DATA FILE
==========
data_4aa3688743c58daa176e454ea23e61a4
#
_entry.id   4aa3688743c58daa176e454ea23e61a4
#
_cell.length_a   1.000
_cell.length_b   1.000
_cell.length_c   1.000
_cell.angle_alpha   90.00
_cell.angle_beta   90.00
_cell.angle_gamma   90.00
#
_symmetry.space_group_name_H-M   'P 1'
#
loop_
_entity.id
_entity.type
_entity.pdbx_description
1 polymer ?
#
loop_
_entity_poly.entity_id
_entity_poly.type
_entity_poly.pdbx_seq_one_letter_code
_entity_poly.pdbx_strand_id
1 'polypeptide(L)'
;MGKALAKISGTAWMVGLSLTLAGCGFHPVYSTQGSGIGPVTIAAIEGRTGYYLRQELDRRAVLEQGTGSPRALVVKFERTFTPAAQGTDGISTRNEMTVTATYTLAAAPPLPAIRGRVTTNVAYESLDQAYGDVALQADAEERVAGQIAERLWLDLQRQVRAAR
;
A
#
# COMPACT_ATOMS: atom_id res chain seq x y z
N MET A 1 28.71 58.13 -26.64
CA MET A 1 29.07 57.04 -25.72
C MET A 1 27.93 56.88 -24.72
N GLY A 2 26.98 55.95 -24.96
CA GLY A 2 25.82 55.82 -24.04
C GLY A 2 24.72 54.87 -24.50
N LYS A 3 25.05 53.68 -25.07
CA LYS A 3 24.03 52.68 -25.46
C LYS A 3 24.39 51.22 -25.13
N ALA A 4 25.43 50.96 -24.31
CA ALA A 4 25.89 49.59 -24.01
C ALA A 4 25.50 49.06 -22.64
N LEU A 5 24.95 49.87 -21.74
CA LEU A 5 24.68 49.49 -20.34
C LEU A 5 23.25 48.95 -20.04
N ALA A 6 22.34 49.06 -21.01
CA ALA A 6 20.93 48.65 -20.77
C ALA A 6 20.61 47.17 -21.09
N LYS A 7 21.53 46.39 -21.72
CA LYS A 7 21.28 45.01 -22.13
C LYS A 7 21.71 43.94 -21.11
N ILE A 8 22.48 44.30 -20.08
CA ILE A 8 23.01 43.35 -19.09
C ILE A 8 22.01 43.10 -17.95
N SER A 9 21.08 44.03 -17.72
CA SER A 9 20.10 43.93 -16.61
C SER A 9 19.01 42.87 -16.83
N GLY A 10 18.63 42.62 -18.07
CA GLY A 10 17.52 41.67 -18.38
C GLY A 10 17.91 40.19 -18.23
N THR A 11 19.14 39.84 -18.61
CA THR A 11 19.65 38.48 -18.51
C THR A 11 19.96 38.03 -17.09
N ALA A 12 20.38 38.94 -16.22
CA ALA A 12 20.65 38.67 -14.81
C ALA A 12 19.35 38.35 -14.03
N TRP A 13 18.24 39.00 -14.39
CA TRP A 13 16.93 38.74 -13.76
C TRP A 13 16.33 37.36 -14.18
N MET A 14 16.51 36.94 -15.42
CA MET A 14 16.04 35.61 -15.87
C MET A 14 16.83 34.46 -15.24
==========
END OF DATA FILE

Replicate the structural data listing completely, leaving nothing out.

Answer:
data_4aa3688743c58daa176e454ea23e61a4
#
_entry.id   4aa3688743c58daa176e454ea23e61a4
#
_cell.length_a   1.000
_cell.length_b   1.000
_cell.length_c   1.000
_cell.angle_alpha   90.00
_cell.angle_beta   90.00
_cell.angle_gamma   90.00
#
_symmetry.space_group_name_H-M   'P 1'
#
loop_
_entity.id
_entity.type
_entity.pdbx_description
1 polymer ?
#
loop_
_entity_poly.entity_id
_entity_poly.type
_entity_poly.pdbx_seq_one_letter_code
_entity_poly.pdbx_strand_id
1 'polypeptide(L)'
;MGKALAKISGTAWMVGLSLTLAGCGFHPVYSTQGSGIGPVTIAAIEGRTGYYLRQELDRRAVLEQGTGSPRALVVKFERTFTPAAQGTDGISTRNEMTVTATYTLAAAPPLPAIRGRVTTNVAYESLDQAYGDVALQADAEERVAGQIAERLWLDLQRQVRAAR
;
A
#
# COMPACT_ATOMS: atom_id res chain seq x y z
N MET A 1 28.71 58.13 -26.64
CA MET A 1 29.07 57.04 -25.72
C MET A 1 27.93 56.88 -24.72
N GLY A 2 26.98 55.95 -24.96
CA GLY A 2 25.82 55.82 -24.04
C GLY A 2 24.72 54.87 -24.50
N LYS A 3 25.05 53.68 -25.07
CA LYS A 3 24.03 52.68 -25.46
C LYS A 3 24.39 51.22 -25.13
N ALA A 4 25.43 50.96 -24.31
CA ALA A 4 25.89 49.59 -24.01
C ALA A 4 25.50 49.06 -22.64
N LEU A 5 24.95 49.87 -21.74
CA LEU A 5 24.68 49.49 -20.34
C LEU A 5 23.25 48.95 -20.04
N ALA A 6 22.34 49.06 -21.01
CA ALA A 6 20.93 48.65 -20.77
C ALA A 6 20.61 47.17 -21.09
N LYS A 7 21.53 46.39 -21.72
CA LYS A 7 21.28 45.01 -22.13
C LYS A 7 21.71 43.94 -21.11
N ILE A 8 22.48 44.30 -20.08
CA ILE A 8 23.01 43.35 -19.09
C ILE A 8 22.01 43.10 -17.95
N SER A 9 21.08 44.03 -17.72
CA SER A 9 20.10 43.93 -16.61
C SER A 9 19.01 42.87 -16.83
N GLY A 10 18.63 42.62 -18.07
CA GLY A 10 17.52 41.67 -18.38
C GLY A 10 17.91 40.19 -18.23
N THR A 11 19.14 39.84 -18.61
CA THR A 11 19.65 38.48 -18.51
C THR A 11 19.96 38.03 -17.09
N ALA A 12 20.38 38.94 -16.22
CA ALA A 12 20.65 38.67 -14.81
C ALA A 12 19.35 38.35 -14.03
N TRP A 13 18.24 39.00 -14.39
CA TRP A 13 16.93 38.74 -13.76
C TRP A 13 16.33 37.36 -14.18
N MET A 14 16.51 36.94 -15.42
CA MET A 14 16.04 35.61 -15.87
C MET A 14 16.83 34.46 -15.24